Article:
Dollar gains, commodities lose as markets mull Fed risk

BY WAYNE COLE | FROM Reuters | 2014-09-12 16:18

  SYDNEY Fri Sep 12, 2014 2:20am EDT

  (Reuters) - The U.S. dollar was riding high in Asia on Friday as unceasing speculation about the prospects for rising U.S. interest rates undermined commodity prices and spurred investors to unwind leveraged trades in higher-yielding currencies.

  Talk the Federal Reserve might take a hawkish turn at its policy meeting next week, possibly by dropping its commitment to keeping rates low, has seen U.S. Treasury yields steadily creep higher and injected new life into the dollar.

  This sudden outbreak of volatility has prompted some to pare back on carry trades, where they borrow at low rates in euros and yen to buy higher-yielding assets such as commodity-linked or emerging market currencies.

  Victims included the Canadian dollar, which plumbed a five-month low of C$1.1030CAD=D4, while Australia's dollar hit a six-month low of $0.9053 AUD=D4.

  The rise of the U.S. currency shoved oil prices to their lowest in two years, while gold sank to an eight-month trough and copper fell to a three-month low.

  In contrast, the dollar's gains on the yen were considered positive for Japanese exports, corporate earnings and equities. The broad Topix index .TOPX added 0.2 percent and reached its highest level since July 2008.

  Stocks elsewhere in the region fared less well as investors fretted that even the hint of a shift in Fed policy might spark a withdrawal of funds from emerging markets. MSCI's broadest index of Asia-Pacific shares outside Japan .MIAPJ0000PUS was down 0.3 percent at one-month lows.

  In Europe, spreadbetters tipped slight opening gains of between 0.1 percent and 0.2 percent for the FTSE 100 .FTSE, DAX .GDAXI and CAC 40 .FCHI.Wall Street was also on guard with the Dow .DJI ending Thursday off 0.12 percent, while the S&P 500 .SPX edged up 0.09 percent and the Nasdaq .IXIC 0.12 percent.

  While there was little in the way of major data due in Asia, figures on U.S. retail sales due later Friday could fuel speculation over U.S. rates. Economists expect a solid rebound of 0.6 percent in August, up from a disappointingly flat reading in July and fuelled by a boom in auto sales.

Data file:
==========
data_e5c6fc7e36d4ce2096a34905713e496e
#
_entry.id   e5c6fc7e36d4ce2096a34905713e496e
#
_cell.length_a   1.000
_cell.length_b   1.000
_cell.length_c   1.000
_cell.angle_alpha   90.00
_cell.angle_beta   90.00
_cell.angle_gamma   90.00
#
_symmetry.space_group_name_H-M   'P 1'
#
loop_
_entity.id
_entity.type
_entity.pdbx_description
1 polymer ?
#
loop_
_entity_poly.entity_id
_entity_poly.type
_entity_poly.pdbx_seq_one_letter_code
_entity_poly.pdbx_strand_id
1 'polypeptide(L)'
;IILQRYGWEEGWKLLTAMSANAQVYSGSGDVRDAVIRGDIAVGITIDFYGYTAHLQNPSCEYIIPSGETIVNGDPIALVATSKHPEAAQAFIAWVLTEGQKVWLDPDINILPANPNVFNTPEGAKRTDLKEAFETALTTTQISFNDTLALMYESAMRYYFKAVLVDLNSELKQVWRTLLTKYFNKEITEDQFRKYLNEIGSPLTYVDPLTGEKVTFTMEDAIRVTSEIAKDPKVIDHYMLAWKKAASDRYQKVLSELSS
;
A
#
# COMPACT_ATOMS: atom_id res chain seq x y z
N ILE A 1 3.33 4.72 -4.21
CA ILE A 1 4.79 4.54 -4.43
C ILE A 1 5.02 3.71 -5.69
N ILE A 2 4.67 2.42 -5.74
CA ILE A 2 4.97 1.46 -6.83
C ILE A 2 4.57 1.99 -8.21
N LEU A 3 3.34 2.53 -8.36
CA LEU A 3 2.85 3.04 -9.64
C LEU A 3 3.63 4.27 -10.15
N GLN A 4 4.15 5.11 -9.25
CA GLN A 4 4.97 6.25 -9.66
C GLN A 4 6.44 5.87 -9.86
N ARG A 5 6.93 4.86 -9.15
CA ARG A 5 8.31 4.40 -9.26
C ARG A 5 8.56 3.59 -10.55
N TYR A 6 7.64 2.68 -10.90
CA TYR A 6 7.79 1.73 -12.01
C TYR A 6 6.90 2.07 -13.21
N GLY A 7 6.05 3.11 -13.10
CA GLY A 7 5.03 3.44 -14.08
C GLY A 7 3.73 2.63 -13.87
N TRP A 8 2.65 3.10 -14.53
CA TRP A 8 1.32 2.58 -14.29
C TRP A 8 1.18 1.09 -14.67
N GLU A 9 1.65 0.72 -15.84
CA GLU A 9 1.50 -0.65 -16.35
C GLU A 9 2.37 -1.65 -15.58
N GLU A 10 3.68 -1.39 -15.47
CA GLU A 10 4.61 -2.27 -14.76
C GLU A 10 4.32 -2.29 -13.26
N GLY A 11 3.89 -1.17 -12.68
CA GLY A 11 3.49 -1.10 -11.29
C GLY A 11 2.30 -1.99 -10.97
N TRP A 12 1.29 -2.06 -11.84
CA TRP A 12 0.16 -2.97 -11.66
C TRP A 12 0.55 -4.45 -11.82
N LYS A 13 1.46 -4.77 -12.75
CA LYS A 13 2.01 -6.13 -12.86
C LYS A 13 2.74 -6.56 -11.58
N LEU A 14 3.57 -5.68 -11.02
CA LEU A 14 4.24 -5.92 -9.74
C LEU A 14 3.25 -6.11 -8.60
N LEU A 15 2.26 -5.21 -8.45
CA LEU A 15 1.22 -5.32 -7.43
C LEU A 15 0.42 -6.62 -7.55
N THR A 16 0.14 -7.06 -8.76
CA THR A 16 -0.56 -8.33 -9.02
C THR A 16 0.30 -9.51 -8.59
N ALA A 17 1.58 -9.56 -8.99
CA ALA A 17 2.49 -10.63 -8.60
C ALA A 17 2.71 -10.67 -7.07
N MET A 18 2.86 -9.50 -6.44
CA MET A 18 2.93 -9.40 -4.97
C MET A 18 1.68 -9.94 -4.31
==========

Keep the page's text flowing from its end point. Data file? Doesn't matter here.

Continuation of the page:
A strong result would only add to speculation the Fed might refine, or even drop, its commitment to keeping rates low for a "considerable time" after its asset purchase program ends.


  The jitters have been reflected most in short-term yields, with those on two-year Treasuries US2YT=RR on track for their highest weekly close since April, 2011.

  Yet investors assume any tightening campaign will be much less aggressive than in the past given the restrained outlook for inflation and a still heavily-indebted consumer.

  Which is why yields on 10-year Treasuries US10YT=RR are currently at 2.55 percent, well below the 3.30 percent seen in April, 2011.

  Indeed, many analysts suspect the majority of voters at the Fed are wary of threatening the recovery with a too-hasty change to policy.

  "The market will be on the defensive going into next Wednesday's Fed meeting due to the growing contingent who are convinced a hawkish language change is imminent," said William O'Donnell, head of Treasury strategy at RBS.

  "But bearish expectations may surpass what the Fed will deliver," he added. "We think September is a bit premature for a language change and that the Fed is just looking to have the conversation."

  Still, a rise in U.S. rates seems certain to come sometime next year while the European Central Bank and the Bank of Japan remain committed to massive stimulus programmes.

  The diverging outlook for policy is considered generally bullish for the U.S. dollar in the long run and kept it elevated against a basket of major currencies at 84.350 .DXY.

  It also reached a six-year high on the yen at 107.39 JPY=, while the euro fetched $1.2922EUR= having touched a 14-month trough of $1.2859 earlier in the week.

  The pound gained a reprieve from recent selling when a YouGov poll showed supporters of keeping Scotland in the United Kingdom have clawed back a narrow lead over separatists, just one week before Scots vote in a referendum on independence.

  On Friday, the pound was at $1.6225 GBP= and up on the week's trough of $1.6052.

  The rise of the U.S. dollar sent gold to fresh lows at $1,231.95 an ounce XAU=.

  Brent crude LCOc1 resumed its decline with a fall of 22 cents to $97.86 a barrel, having touched the lowest since July 2012 overnight. U.S. crude CLc1 eked out a gain of 14 cents to stand at $92.97 a barrel.

    • On February 2, 1998, the S&P 500 reached 1,000 for the first time, and I eventually purchased a bottle of champagne to celebrate when it reached 2,000